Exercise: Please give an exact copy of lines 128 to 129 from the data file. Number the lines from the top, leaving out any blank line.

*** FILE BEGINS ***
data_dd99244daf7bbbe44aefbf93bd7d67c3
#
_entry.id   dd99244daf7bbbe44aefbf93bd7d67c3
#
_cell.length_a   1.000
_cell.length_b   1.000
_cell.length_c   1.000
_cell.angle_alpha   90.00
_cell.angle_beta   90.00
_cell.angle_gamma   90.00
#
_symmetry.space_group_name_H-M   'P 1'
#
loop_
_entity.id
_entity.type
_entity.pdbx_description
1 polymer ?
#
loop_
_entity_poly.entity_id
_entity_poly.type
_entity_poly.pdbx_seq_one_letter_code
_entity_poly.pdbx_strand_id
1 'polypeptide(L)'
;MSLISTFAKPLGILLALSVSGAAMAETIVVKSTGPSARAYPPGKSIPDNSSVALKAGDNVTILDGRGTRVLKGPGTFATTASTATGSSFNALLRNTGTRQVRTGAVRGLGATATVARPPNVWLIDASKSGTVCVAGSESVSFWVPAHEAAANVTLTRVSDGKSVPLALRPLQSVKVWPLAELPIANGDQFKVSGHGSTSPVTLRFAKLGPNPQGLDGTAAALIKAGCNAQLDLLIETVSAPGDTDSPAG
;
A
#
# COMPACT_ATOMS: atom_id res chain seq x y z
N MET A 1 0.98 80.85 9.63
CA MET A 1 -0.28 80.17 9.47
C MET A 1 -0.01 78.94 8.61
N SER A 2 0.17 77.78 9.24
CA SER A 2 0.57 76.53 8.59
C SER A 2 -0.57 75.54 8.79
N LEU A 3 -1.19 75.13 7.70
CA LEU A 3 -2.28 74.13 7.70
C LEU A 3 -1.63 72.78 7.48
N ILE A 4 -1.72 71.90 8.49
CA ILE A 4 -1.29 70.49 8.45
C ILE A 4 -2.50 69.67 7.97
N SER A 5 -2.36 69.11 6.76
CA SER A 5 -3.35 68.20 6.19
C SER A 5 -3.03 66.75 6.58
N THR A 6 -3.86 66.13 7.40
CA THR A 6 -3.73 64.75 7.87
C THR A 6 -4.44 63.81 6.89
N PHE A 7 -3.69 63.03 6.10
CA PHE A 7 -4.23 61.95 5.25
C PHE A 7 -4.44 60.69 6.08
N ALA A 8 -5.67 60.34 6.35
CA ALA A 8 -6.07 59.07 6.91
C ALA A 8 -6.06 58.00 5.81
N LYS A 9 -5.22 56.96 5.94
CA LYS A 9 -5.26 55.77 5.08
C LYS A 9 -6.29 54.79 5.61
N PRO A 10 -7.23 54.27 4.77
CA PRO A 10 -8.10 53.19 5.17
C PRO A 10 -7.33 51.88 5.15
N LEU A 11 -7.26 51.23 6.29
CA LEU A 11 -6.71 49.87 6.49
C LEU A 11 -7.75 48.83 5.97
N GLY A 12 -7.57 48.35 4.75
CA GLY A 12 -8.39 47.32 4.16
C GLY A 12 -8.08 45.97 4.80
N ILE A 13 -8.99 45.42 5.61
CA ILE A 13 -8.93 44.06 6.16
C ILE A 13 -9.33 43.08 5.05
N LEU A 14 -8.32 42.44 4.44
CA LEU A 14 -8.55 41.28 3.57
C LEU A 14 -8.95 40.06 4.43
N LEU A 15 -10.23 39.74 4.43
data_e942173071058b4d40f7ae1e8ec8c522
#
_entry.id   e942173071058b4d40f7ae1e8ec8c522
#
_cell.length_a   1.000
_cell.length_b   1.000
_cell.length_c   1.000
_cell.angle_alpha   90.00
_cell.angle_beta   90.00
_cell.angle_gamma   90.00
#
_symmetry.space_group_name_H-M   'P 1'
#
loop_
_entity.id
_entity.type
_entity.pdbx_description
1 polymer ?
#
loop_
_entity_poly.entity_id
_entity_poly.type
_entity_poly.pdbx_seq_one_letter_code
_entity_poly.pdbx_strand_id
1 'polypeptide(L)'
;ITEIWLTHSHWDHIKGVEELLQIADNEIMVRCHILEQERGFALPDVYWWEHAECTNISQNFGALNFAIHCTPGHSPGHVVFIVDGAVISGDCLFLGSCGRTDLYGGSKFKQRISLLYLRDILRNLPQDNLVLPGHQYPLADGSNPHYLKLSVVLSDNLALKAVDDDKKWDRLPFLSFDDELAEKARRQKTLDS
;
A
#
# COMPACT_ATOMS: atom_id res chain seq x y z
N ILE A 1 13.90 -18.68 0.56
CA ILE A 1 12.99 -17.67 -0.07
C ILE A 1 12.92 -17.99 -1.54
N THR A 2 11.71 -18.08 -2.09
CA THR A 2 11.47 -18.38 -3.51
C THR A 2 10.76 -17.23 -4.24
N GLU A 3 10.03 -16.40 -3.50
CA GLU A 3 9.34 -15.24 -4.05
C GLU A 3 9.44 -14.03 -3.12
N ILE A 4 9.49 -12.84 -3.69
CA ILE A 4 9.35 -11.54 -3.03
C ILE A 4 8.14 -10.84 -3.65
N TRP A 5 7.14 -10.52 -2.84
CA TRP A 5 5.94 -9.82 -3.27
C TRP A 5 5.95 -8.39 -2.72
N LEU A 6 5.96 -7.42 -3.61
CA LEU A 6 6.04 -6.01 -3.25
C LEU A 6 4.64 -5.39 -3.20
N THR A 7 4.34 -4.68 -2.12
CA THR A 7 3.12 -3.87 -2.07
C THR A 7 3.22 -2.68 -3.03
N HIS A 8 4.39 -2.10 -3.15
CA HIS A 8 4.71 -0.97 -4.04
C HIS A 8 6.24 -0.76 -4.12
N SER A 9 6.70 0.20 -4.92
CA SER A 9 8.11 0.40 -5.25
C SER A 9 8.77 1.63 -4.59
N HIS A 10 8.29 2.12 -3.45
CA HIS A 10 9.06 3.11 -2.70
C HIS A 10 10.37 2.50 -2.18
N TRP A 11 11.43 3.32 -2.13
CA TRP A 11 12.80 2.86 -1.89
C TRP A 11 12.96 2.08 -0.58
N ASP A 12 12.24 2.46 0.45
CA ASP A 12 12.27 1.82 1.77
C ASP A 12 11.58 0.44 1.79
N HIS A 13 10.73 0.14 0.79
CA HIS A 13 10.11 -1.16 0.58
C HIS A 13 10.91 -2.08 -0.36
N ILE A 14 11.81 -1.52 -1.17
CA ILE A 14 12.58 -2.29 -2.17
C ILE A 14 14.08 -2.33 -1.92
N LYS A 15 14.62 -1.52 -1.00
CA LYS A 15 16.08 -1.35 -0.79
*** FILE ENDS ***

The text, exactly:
N SER A 9 6.70 0.20 -4.92
CA SER A 9 8.11 0.40 -5.25